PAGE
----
House Speaker Nancy Pelosi is still pushing the administration to find ways to strengthen the enforceability of the labor rights commitments that Mexico made under USMCA, including re-opening the text if necessary. If the Speaker is not satisfied with the response she receives, USMCA might not ever get a vote on the House floor.
Most of the U.S. farm groups have come out in support of passage of the USMCA implementing legislation, even though the direct benefits to U.S. agriculture from its provisions are relatively modest. It is possible that part of their reasoning includes seeking to avoid a scenario under which President Trump might withdraw the United States from NAFTA if Congress fails to support the new agreement.
Initiating Trade Negotiations with Japan, the European Union, and the United Kingdom
In October 2018, the Trump administration sent a letter to Congress officially notifying them of their intention to initiate separate free trade negotiations with Japan, the European Union, and the United Kingdom in 2019.
Since then, the United Kingdom failed to meet its initial deadline in March to finalize a Brexit deal and leave the European Union, and were given an additional six months to figure it out. The current Prime Minister, Theresa May, is due to leave her post next week, so the U.K.’s Conservative Party will be facing a fierce leadership fight and then the new leader will need to craft a deal that can both satisfy Parliament and the other 27 EU member countries in less than six months, something that Ms. May was unable to accomplish in more than two years. There will be no U.S.-U.K. trade negotiations until this matter is resolved.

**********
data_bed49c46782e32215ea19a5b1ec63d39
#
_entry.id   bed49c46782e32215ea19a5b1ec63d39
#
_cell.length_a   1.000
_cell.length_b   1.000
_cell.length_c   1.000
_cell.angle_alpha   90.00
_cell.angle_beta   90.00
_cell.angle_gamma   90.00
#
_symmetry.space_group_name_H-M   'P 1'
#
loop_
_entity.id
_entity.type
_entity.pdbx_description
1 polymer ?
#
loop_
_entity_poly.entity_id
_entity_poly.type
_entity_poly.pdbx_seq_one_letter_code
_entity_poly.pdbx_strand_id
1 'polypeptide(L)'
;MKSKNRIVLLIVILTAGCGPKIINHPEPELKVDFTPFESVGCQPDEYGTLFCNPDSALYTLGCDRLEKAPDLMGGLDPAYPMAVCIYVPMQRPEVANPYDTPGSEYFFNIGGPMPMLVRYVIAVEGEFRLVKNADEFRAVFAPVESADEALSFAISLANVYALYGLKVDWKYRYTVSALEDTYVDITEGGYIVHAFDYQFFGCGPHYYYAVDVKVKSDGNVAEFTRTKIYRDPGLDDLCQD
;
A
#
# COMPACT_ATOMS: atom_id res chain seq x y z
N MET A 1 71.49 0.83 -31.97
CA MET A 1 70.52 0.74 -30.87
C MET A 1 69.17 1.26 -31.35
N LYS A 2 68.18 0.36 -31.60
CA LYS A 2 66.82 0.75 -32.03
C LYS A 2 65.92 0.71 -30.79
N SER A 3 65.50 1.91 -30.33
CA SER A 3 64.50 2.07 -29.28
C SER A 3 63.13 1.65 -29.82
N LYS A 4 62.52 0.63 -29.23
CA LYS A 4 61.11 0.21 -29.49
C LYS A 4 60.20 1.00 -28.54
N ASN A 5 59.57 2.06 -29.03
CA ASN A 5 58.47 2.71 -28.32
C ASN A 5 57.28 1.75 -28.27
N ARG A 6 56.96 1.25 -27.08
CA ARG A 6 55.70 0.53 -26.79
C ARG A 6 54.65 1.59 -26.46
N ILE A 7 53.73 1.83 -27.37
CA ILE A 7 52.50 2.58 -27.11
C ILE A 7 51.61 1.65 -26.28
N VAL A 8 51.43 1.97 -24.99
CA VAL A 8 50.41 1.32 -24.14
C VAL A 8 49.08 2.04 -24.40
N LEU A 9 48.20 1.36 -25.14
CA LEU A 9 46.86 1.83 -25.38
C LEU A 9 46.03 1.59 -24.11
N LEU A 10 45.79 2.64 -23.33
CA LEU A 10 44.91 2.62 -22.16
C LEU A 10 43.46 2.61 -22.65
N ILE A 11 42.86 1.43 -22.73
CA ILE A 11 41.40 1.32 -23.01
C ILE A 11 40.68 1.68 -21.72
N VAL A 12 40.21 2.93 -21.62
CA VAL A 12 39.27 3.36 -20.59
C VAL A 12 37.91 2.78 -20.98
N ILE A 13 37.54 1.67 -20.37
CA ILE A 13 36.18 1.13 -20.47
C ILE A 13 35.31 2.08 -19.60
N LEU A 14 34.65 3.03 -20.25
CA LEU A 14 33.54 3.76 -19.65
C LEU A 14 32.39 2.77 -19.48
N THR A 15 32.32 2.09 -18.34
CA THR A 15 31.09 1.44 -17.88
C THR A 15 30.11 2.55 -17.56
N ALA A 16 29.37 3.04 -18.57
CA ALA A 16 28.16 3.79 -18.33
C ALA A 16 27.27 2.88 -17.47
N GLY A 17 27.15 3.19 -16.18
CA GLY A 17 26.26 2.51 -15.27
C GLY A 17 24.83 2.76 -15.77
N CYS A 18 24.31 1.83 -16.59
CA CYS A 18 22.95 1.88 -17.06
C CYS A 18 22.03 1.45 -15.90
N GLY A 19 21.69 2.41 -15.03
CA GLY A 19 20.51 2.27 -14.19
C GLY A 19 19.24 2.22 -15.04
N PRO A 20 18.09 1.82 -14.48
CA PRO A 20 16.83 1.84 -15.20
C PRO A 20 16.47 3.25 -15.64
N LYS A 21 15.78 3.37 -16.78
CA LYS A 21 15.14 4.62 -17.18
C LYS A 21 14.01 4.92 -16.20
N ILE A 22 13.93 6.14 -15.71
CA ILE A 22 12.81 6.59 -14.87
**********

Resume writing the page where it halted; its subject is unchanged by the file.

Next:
The European Union has made it quite clear that they have no intention of negotiating on agricultural issues with the United States. On the other hand, key members of the U.S. Congress have also made it clear that a deal with the EU that leaves out agriculture would not pass their muster. Despite those fundamental contradictions, preliminary discussions between the two parties were launched in early May. It is not clear how that impasse will be broached.
Negotiations with Japan have been underway for several months, with the U.S. side expressing public optimism that we could get an early win on agricultural access pretty easily. Japan’s membership in the Comprehensive and Progressive Agreement for Trans Pacific Partners (CPTPP), the replacement for TPP which President Trump rejected his first week in office, has created an advantage for U.S. agricultural export competitors Canada and Australia, which are also members of CPTPP, in several key markets in Japan, especially beef and wheat. During his recent trip to Japan, President Trump expressed continued confidence that a deal would be struck that would benefit U.S. agriculture, but acknowledged that it would be delayed until after Japan holds parliamentary elections in July.